Fixing Leaky Pipes

by April Reinhardt
(last updated February 18, 2015)

We received an automated phone call from the water company several months ago. The cheery female voice of the recording told us that we had used an above average amount of water that week. Alarmed, and expecting an exorbitant water bill the following month, we checked all of the visible pipes of the house, made sure that the toilets weren't running water, and checked the exterior faucets of the house. We found no tell-tale signs of leakage, and held our breath until the water bill arrived. Apparently, and much to our relief, the water company had misdialed and called the wrong address.

However, there have been times in other situations where I've had to address leaky pipes. One unpleasant circumstance found me underneath the crawl space of the house, trying to patch a burst pipe in the coldest part of the winter. If you have leaky pipes, follow these steps for fixing them:

  1. Turn off the water supply. You will find the shut-off valve near plumbing fixtures.
  2. Completely wipe dry the pipe that is leaking.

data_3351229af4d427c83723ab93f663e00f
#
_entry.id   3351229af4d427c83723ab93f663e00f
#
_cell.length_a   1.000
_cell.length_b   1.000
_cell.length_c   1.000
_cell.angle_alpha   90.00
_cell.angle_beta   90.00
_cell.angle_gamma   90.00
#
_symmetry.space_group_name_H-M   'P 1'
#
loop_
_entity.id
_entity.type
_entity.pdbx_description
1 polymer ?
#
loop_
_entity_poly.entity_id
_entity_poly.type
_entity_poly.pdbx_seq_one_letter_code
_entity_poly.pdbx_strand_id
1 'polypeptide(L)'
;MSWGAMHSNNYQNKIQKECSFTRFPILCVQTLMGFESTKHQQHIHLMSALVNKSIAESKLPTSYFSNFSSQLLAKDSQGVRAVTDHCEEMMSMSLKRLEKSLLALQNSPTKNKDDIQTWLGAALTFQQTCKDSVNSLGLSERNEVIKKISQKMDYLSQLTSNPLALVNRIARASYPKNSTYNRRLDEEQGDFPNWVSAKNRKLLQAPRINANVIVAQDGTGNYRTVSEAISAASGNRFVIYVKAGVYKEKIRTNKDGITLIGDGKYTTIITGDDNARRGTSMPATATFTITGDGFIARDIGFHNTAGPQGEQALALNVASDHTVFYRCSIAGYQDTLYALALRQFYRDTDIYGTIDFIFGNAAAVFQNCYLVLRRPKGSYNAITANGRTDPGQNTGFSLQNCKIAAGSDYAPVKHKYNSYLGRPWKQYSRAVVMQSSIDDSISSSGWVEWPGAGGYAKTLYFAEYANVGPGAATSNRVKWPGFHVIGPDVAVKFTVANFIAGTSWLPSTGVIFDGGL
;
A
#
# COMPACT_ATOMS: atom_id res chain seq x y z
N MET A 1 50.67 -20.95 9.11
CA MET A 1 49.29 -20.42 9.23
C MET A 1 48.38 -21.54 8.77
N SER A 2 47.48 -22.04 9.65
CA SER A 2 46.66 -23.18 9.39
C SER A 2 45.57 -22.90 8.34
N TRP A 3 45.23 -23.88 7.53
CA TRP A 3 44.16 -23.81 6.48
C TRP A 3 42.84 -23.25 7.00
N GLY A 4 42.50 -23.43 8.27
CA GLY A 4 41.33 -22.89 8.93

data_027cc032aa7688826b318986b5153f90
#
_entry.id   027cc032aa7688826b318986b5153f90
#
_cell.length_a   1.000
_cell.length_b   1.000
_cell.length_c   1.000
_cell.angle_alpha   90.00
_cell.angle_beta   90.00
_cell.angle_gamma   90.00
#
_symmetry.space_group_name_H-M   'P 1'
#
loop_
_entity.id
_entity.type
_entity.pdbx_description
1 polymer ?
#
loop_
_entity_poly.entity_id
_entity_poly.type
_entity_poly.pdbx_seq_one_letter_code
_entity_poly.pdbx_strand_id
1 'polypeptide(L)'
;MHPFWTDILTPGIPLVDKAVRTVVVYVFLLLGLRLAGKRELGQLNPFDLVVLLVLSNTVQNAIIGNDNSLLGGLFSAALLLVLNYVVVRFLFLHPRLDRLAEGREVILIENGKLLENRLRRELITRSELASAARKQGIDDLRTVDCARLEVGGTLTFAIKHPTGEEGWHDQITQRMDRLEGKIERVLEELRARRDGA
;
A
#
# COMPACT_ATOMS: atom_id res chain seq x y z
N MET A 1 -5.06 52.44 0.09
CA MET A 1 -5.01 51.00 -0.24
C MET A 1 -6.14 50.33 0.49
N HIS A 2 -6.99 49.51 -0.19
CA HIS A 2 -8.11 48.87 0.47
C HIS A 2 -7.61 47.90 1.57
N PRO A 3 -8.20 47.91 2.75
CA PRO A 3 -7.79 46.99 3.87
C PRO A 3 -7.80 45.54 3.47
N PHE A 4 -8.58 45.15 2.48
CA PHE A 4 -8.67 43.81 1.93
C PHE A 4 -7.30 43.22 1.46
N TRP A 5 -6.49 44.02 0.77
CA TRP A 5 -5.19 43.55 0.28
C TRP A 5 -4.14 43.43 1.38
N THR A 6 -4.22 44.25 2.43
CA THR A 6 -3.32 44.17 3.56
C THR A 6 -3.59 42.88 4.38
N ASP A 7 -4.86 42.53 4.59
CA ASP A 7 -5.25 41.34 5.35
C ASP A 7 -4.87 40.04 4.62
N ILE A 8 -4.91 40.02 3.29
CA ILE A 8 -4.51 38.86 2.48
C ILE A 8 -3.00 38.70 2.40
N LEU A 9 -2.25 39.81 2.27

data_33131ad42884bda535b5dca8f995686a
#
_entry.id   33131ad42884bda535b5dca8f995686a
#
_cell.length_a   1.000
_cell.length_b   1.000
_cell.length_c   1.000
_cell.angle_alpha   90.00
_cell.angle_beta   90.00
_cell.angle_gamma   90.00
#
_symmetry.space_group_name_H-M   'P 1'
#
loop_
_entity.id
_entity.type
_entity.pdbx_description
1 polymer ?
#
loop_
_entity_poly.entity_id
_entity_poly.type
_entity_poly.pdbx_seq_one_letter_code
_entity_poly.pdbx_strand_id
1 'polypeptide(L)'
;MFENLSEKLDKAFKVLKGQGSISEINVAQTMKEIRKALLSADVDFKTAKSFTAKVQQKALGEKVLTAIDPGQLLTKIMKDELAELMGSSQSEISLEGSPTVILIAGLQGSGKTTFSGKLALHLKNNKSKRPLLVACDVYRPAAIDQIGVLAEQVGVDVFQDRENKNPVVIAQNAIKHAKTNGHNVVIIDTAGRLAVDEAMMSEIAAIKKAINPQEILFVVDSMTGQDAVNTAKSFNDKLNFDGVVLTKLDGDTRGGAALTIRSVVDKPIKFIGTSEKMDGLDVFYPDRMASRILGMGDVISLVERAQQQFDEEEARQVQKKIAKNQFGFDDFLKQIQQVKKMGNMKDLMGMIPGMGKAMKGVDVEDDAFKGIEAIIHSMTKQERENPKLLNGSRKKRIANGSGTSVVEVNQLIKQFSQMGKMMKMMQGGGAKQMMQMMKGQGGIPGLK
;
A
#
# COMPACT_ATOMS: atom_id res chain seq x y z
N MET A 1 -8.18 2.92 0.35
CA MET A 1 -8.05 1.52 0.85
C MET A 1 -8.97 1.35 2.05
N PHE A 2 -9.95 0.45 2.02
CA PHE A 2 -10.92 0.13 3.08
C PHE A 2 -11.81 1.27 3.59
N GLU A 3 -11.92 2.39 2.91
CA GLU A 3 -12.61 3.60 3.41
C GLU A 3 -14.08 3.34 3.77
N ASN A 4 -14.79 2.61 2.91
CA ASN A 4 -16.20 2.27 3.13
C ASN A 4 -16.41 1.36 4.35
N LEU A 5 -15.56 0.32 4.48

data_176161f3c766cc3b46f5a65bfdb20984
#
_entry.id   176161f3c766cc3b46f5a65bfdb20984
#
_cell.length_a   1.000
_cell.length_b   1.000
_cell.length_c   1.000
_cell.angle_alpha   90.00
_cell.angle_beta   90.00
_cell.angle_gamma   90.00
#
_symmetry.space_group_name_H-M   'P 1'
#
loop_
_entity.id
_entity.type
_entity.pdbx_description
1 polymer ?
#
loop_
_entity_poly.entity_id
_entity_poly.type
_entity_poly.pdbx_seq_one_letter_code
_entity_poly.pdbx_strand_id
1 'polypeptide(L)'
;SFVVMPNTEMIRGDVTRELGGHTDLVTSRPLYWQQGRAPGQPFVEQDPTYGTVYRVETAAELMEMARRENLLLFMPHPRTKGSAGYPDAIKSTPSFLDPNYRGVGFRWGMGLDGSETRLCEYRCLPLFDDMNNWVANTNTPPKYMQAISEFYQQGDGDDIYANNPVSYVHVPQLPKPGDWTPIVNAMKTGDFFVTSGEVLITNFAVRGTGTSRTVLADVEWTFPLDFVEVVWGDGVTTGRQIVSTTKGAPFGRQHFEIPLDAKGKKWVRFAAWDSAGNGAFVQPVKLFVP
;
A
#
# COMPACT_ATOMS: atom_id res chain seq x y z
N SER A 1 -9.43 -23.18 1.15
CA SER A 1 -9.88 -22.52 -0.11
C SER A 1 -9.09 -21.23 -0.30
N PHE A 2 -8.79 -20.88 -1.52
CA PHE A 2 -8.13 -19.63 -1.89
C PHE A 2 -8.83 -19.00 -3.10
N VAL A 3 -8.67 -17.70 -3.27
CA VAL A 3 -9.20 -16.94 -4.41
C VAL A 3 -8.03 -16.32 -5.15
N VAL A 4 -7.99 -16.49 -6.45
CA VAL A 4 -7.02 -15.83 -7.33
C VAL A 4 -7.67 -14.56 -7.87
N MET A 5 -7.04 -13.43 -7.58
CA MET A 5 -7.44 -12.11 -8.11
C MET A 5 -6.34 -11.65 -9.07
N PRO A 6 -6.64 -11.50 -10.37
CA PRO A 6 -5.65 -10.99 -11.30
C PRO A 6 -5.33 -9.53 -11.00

3. Determine if the leak is caused by a loose joint. If it is, simply tighten the joint, turn the water back on, and observe if the leak has stopped.

If the leak has stopped, your chore is finished. If you still see water spewing, that means you have a crack or a hole in the pipe. To patch the crack or hole, follow these steps:

  1. Turn the water off at the shut-off valve and dry the pipe completely.
  2. Determine the position of the crack or hole and cover it thickly and completely with epoxy.
  3. Wrap electrical tape or white thread tape around the pipe, covering the crack or hole, and then cover the tape with a thick layer of epoxy.
  4. Cut a section of rubber and wrap it around the pipe. Hold the rubber in place until it adheres to the pipe.
  5. Affix several metal pipe clamps or plastic wire-ties to the rubber and tighten them as tight as you can against the pipe. If you are working with PVC pipe, take care not to over-tighten, as you can crush or crack the pipe further.
  6. Allow the project to cure for at least an hour.

After you've allowed the pipe to cure, turn the water back on and check for leaks. If you still see water leaking, then you might need to call a plumber.

Author Bio

April Reinhardt

An admin­istrator for a mutual fund man­age­ment firm, April deals with the writ­ten word daily. She loves to write and plans to author a memoir in the near future. April attend­ed More­head State Uni­ver­sity to pursue a BA degree in Ele­men­tary Edu­ca­tion. ...

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